But it is harder to see what was being computed and how. And because intermediate results aren’t represented as coherent values, it’d be a lot more work to extract something like average into a separate function.

In terms of what the computer is actually doing, these two approaches are also quite different. The first will build up new arrays when running filter and map, whereas the second computes only some numbers, doing less work. You can usually afford the readable approach, but if you’re processing huge arrays, and doing so many times, the less abstract style might be worth the extra speed.

Strings and character codes

One use of the data set would be figuring out what script a piece of text is using. Let’s go through a program that does this.

Remember that each script has an array of character code ranges associated with it. So given a character code, we could use a function like this to find the corresponding script (if any):

function characterScript(code) {
for (let script of SCRIPTS) {
if (script.ranges.some(([from, to]) => {
return code >= from && code < to;
})) {
return script;
}
}
return null;
}

console.log(characterScript(121));
// → {name: "Latin", …}

The some method is another higher-order function. It takes a test function and tells you whether that function returns true for any of the elements in the array.

But how do we get the character codes in a string?

In Chapter 1 I mentioned that JavaScript strings are encoded as a sequence of 16-bit numbers. These are called code units. A Unicode character code was initially supposed to fit within such a unit (which gives you a little over 65,000 characters). When it became clear that wasn’t going to be enough, many people balked at the need to use more memory per character. To address these concerns, UTF-16, the format used by JavaScript strings, was invented. It describes most common characters using a single 16-bit code unit but uses a pair of two such units for others.

UTF-16 is generally considered a bad idea today. It seems almost intentionally designed to invite mistakes. It’s easy to write programs that pretend code units and characters are the same thing. And if your language doesn’t use two-unit characters, that will appear to work just fine. But as soon as someone tries to use such a program with some less common Chinese characters, it breaks. Fortunately, with the advent of emoji, everybody has started using two-unit characters, and the burden of dealing with such problems is more fairly distributed.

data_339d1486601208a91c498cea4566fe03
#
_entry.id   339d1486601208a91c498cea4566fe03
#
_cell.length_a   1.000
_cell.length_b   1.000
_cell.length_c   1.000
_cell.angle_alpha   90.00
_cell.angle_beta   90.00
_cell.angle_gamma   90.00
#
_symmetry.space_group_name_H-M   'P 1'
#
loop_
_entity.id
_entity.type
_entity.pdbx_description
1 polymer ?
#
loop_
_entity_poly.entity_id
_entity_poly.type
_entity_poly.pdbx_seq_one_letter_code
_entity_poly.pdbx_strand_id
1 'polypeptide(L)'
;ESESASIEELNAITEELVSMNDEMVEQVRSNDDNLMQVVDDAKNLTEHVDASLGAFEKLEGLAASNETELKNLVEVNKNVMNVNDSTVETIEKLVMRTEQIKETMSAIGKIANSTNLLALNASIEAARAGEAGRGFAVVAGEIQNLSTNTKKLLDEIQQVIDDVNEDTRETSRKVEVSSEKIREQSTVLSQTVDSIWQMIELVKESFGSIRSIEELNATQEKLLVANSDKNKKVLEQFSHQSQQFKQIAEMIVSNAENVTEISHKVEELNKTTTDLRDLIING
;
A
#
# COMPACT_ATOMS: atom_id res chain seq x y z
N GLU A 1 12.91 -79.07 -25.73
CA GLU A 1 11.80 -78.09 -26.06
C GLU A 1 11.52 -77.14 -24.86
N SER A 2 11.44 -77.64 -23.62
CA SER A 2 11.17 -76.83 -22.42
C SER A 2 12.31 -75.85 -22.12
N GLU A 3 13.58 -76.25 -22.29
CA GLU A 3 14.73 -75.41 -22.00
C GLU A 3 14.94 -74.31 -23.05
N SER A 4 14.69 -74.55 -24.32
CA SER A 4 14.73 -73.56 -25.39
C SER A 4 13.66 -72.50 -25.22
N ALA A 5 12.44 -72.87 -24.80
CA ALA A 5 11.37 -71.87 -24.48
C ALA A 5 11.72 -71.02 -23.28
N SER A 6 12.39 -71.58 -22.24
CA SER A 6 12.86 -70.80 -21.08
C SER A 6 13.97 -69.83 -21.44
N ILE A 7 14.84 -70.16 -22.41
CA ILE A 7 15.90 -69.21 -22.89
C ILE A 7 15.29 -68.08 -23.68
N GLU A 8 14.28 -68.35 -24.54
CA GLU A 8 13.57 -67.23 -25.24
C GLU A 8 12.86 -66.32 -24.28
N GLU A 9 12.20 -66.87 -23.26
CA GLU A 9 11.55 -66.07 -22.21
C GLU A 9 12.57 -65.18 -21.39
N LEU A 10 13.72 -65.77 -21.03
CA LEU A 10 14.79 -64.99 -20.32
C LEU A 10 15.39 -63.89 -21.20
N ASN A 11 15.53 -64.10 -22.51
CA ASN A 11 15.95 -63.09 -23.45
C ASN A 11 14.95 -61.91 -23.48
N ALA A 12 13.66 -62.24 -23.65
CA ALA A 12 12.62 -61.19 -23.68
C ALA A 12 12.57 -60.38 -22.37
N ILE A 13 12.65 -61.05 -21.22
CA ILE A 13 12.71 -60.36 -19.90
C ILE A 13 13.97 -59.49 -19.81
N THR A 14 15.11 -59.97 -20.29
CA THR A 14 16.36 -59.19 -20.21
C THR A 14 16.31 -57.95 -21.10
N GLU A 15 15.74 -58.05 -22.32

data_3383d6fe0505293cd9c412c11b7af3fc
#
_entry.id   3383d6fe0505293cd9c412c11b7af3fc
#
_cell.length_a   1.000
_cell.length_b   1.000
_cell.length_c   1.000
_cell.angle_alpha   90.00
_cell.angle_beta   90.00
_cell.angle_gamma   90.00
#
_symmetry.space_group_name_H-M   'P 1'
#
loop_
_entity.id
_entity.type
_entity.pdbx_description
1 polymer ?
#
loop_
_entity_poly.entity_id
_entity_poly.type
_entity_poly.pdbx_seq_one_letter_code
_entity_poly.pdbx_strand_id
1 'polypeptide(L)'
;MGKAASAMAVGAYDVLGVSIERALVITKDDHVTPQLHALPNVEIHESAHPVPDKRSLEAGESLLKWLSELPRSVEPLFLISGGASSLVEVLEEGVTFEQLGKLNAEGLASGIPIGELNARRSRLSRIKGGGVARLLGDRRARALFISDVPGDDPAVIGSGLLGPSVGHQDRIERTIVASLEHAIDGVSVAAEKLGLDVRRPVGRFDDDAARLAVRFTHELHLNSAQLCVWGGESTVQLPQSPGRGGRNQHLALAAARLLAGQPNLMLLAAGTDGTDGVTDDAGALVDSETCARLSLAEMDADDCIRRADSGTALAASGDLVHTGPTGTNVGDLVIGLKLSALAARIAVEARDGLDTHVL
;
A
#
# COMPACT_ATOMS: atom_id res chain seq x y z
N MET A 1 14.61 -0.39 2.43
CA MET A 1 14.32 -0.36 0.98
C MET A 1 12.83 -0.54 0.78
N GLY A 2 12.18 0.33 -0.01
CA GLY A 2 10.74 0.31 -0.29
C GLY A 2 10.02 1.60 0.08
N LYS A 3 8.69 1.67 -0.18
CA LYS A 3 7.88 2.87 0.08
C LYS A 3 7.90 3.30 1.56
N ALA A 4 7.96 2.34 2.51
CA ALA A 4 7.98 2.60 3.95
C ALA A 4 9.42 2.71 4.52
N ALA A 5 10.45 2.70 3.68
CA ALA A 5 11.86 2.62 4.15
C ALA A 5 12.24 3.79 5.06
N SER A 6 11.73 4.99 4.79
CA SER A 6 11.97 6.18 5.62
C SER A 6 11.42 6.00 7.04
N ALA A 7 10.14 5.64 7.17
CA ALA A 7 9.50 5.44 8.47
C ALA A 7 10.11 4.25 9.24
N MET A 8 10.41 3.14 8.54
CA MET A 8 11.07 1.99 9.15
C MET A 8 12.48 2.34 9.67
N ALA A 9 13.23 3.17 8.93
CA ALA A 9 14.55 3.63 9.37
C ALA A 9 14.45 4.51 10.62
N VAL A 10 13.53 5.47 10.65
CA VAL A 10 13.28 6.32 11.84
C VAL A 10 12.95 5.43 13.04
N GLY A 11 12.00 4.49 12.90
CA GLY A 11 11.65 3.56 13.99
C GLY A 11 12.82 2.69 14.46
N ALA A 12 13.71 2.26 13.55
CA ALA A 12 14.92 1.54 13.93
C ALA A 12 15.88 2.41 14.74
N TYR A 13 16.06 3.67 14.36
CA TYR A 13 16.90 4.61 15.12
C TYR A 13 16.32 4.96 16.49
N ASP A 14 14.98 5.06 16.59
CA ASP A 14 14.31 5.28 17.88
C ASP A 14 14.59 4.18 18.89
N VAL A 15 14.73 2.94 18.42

Unfortunately, obvious operations on JavaScript strings, such as getting their length through the length property and accessing their content using square brackets, deal only with code units.

// Two emoji characters, horse and shoe
let horseShoe = "🐴👟";
console.log(horseShoe.length);
// → 4
console.log(horseShoe);
// → (Invalid half-character)
console.log(horseShoe.charCodeAt(0));
// → 55357 (Code of the half-character)
console.log(horseShoe.codePointAt(0));
// → 128052 (Actual code for horse emoji)

JavaScript’s charCodeAt method gives you a code unit, not a full character code. The codePointAt method, added later, does give a full Unicode character. So we could use that to get characters from a string. But the argument passed to codePointAt is still an index into the sequence of code units. So to run over all characters in a string, we’d still need to deal with the question of whether a character takes up one or two code units.

In the previous chapter, I mentioned that a for/of loop can also be used on strings. Like codePointAt, this type of loop was introduced at a time where people were acutely aware of the problems with UTF-16. When you use it to loop over a string, it gives you real characters, not code units.

let roseDragon = "🌹🐉";
for (let char of roseDragon) {
console.log(char);
}
// → 🌹
// → 🐉

If you have a character (which will be a string of one or two code units), you can use codePointAt(0) to get its code.

Recognizing text

We have a characterScript function and a way to correctly loop over characters. The next step is to count the characters that belong to each script. The following counting abstraction will be useful there:

function countBy(items, groupName) {
let counts = [];
for (let item of items) {
let name = groupName(item);
let known = counts.findIndex(c => c.name == name);
if (known == -1) {
counts.push({name, count: 1});
} else {
counts[known].count++;
}
}
return counts;
}

console.log(countBy([1, 2, 3, 4, 5], n => n > 2));
// → [{name: false, count: 2}, {name: true, count: 3}]

The countBy function expects a collection (anything that we can loop over with for/of) and a function that computes a group name for a given element. It returns an array of objects, each of which names a group and tells you the number of elements that were found in that group.